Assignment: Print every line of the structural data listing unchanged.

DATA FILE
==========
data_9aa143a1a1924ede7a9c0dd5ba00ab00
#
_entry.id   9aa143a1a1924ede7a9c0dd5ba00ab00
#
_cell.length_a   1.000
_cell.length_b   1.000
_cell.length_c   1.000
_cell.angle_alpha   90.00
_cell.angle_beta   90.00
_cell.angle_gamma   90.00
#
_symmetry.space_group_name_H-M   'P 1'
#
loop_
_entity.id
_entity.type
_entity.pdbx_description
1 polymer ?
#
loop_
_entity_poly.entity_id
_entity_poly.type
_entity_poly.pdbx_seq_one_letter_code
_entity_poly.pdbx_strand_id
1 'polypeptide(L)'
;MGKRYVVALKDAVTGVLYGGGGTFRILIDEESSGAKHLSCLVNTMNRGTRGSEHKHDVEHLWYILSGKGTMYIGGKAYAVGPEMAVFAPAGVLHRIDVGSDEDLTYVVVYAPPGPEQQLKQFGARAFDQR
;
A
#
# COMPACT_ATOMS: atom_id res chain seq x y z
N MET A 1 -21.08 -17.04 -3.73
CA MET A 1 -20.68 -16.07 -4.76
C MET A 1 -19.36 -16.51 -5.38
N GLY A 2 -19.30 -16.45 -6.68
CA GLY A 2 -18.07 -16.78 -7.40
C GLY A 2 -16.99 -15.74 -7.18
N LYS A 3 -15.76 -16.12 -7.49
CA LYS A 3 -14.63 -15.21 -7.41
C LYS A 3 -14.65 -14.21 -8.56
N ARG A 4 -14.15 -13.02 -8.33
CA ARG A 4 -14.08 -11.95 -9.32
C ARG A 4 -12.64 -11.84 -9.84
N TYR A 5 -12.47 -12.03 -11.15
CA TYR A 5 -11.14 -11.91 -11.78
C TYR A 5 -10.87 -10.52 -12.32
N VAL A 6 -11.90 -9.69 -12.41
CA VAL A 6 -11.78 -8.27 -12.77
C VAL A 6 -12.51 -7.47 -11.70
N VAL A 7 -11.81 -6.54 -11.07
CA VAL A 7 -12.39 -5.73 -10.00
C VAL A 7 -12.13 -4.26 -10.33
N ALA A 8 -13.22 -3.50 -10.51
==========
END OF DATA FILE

data_9aa143a1a1924ede7a9c0dd5ba00ab00
#
_entry.id   9aa143a1a1924ede7a9c0dd5ba00ab00
#
_cell.length_a   1.000
_cell.length_b   1.000
_cell.length_c   1.000
_cell.angle_alpha   90.00
_cell.angle_beta   90.00
_cell.angle_gamma   90.00
#
_symmetry.space_group_name_H-M   'P 1'
#
loop_
_entity.id
_entity.type
_entity.pdbx_description
1 polymer ?
#
loop_
_entity_poly.entity_id
_entity_poly.type
_entity_poly.pdbx_seq_one_letter_code
_entity_poly.pdbx_strand_id
1 'polypeptide(L)'
;MGKRYVVALKDAVTGVLYGGGGTFRILIDEESSGAKHLSCLVNTMNRGTRGSEHKHDVEHLWYILSGKGTMYIGGKAYAVGPEMAVFAPAGVLHRIDVGSDEDLTYVVVYAPPGPEQQLKQFGARAFDQR
;
A
#
# COMPACT_ATOMS: atom_id res chain seq x y z
N MET A 1 -21.08 -17.04 -3.73
CA MET A 1 -20.68 -16.07 -4.76
C MET A 1 -19.36 -16.51 -5.38
N GLY A 2 -19.30 -16.45 -6.68
CA GLY A 2 -18.07 -16.78 -7.40
C GLY A 2 -16.99 -15.74 -7.18
N LYS A 3 -15.76 -16.12 -7.49
CA LYS A 3 -14.63 -15.21 -7.41
C LYS A 3 -14.65 -14.21 -8.56
N ARG A 4 -14.15 -13.02 -8.33
CA ARG A 4 -14.08 -11.95 -9.32
C ARG A 4 -12.64 -11.84 -9.84
N TYR A 5 -12.47 -12.03 -11.15
CA TYR A 5 -11.14 -11.91 -11.78
C TYR A 5 -10.87 -10.52 -12.32
N VAL A 6 -11.90 -9.69 -12.41
CA VAL A 6 -11.78 -8.27 -12.77
C VAL A 6 -12.51 -7.47 -11.70
N VAL A 7 -11.81 -6.54 -11.07
CA VAL A 7 -12.39 -5.73 -10.00
C VAL A 7 -12.13 -4.26 -10.33
N ALA A 8 -13.22 -3.50 -10.51